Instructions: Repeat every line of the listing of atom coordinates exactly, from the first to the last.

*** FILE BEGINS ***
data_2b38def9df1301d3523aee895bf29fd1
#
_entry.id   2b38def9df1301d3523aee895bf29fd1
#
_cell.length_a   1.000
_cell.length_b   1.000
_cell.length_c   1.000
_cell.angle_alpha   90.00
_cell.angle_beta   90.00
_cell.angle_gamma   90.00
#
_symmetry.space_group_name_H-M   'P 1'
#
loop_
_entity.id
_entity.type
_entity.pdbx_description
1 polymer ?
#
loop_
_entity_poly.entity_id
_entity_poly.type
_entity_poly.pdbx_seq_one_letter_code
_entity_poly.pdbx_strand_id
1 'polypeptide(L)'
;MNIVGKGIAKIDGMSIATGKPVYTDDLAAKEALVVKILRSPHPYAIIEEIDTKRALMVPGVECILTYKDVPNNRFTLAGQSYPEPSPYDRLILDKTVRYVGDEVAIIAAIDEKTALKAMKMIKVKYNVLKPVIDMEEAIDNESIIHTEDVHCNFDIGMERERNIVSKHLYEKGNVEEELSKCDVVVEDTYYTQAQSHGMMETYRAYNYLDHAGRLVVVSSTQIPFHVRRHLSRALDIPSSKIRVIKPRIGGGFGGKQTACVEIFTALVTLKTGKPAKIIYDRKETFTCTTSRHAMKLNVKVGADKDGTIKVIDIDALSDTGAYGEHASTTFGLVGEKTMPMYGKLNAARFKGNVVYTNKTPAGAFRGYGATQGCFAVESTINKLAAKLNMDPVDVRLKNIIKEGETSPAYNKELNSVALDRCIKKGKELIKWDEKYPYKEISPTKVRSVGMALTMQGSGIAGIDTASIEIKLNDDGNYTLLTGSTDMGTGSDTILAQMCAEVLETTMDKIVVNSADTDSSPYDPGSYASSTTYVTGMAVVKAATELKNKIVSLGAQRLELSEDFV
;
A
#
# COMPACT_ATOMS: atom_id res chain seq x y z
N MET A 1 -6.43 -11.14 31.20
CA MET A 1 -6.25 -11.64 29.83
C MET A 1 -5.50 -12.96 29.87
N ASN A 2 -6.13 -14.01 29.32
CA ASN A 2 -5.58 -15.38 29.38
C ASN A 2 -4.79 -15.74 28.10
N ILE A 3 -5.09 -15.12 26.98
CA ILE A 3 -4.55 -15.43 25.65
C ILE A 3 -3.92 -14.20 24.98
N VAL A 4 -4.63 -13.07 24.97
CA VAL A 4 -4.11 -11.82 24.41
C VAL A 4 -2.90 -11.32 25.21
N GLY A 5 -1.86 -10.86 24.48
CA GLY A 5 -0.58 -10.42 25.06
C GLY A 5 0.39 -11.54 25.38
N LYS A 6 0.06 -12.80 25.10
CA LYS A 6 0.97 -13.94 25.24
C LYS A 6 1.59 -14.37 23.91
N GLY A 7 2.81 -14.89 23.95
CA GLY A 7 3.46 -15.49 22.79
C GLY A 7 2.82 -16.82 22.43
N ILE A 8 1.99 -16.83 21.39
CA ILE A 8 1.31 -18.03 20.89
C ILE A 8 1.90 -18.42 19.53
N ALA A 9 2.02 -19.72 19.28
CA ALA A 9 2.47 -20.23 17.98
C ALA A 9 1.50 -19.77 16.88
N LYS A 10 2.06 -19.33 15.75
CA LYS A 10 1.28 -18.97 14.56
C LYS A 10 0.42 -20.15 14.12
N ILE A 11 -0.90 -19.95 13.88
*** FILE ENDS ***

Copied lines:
data_2b38def9df1301d3523aee895bf29fd1
#
_entry.id   2b38def9df1301d3523aee895bf29fd1
#
_cell.length_a   1.000
_cell.length_b   1.000
_cell.length_c   1.000
_cell.angle_alpha   90.00
_cell.angle_beta   90.00
_cell.angle_gamma   90.00
#
_symmetry.space_group_name_H-M   'P 1'
#
loop_
_entity.id
_entity.type
_entity.pdbx_description
1 polymer ?
#
loop_
_entity_poly.entity_id
_entity_poly.type
_entity_poly.pdbx_seq_one_letter_code
_entity_poly.pdbx_strand_id
1 'polypeptide(L)'
;MNIVGKGIAKIDGMSIATGKPVYTDDLAAKEALVVKILRSPHPYAIIEEIDTKRALMVPGVECILTYKDVPNNRFTLAGQSYPEPSPYDRLILDKTVRYVGDEVAIIAAIDEKTALKAMKMIKVKYNVLKPVIDMEEAIDNESIIHTEDVHCNFDIGMERERNIVSKHLYEKGNVEEELSKCDVVVEDTYYTQAQSHGMMETYRAYNYLDHAGRLVVVSSTQIPFHVRRHLSRALDIPSSKIRVIKPRIGGGFGGKQTACVEIFTALVTLKTGKPAKIIYDRKETFTCTTSRHAMKLNVKVGADKDGTIKVIDIDALSDTGAYGEHASTTFGLVGEKTMPMYGKLNAARFKGNVVYTNKTPAGAFRGYGATQGCFAVESTINKLAAKLNMDPVDVRLKNIIKEGETSPAYNKELNSVALDRCIKKGKELIKWDEKYPYKEISPTKVRSVGMALTMQGSGIAGIDTASIEIKLNDDGNYTLLTGSTDMGTGSDTILAQMCAEVLETTMDKIVVNSADTDSSPYDPGSYASSTTYVTGMAVVKAATELKNKIVSLGAQRLELSEDFV
;
A
#
# COMPACT_ATOMS: atom_id res chain seq x y z
N MET A 1 -6.43 -11.14 31.20
CA MET A 1 -6.25 -11.64 29.83
C MET A 1 -5.50 -12.96 29.87
N ASN A 2 -6.13 -14.01 29.32
CA ASN A 2 -5.58 -15.38 29.38
C ASN A 2 -4.79 -15.74 28.10
N ILE A 3 -5.09 -15.12 26.98
CA ILE A 3 -4.55 -15.43 25.65
C ILE A 3 -3.92 -14.20 24.98
N VAL A 4 -4.63 -13.07 24.97
CA VAL A 4 -4.11 -11.82 24.41
C VAL A 4 -2.90 -11.32 25.21
N GLY A 5 -1.86 -10.86 24.48
CA GLY A 5 -0.58 -10.42 25.06
C GLY A 5 0.39 -11.54 25.38
N LYS A 6 0.06 -12.80 25.10
CA LYS A 6 0.97 -13.94 25.24
C LYS A 6 1.59 -14.37 23.91
N GLY A 7 2.81 -14.89 23.95
CA GLY A 7 3.46 -15.49 22.79
C GLY A 7 2.82 -16.82 22.43
N ILE A 8 1.99 -16.83 21.39
CA ILE A 8 1.31 -18.03 20.89
C ILE A 8 1.90 -18.42 19.53
N ALA A 9 2.02 -19.72 19.28
CA ALA A 9 2.47 -20.23 17.98
C ALA A 9 1.50 -19.77 16.88
N LYS A 10 2.06 -19.33 15.75
CA LYS A 10 1.28 -18.97 14.56
C LYS A 10 0.42 -20.15 14.12
N ILE A 11 -0.90 -19.95 13.88